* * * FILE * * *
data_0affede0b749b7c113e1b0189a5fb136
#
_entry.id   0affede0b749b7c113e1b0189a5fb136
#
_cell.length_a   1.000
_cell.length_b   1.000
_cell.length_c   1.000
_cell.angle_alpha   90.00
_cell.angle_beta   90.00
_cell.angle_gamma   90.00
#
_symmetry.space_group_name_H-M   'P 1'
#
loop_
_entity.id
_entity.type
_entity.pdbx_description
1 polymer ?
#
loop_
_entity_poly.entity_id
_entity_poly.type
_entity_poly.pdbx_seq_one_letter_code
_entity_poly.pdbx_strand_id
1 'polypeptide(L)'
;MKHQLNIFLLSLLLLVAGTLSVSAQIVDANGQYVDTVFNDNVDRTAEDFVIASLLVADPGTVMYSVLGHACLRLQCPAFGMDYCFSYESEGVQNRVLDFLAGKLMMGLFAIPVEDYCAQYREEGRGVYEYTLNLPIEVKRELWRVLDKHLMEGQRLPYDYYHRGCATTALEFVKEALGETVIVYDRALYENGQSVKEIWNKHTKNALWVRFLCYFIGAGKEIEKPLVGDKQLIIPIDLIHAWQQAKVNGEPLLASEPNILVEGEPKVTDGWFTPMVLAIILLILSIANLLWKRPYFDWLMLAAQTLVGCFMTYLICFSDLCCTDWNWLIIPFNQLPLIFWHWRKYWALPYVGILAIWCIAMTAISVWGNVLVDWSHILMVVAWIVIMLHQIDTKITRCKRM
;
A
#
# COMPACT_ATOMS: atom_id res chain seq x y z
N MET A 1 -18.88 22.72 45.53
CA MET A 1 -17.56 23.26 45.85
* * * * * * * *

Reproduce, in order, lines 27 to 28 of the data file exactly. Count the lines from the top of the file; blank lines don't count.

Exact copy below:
;
A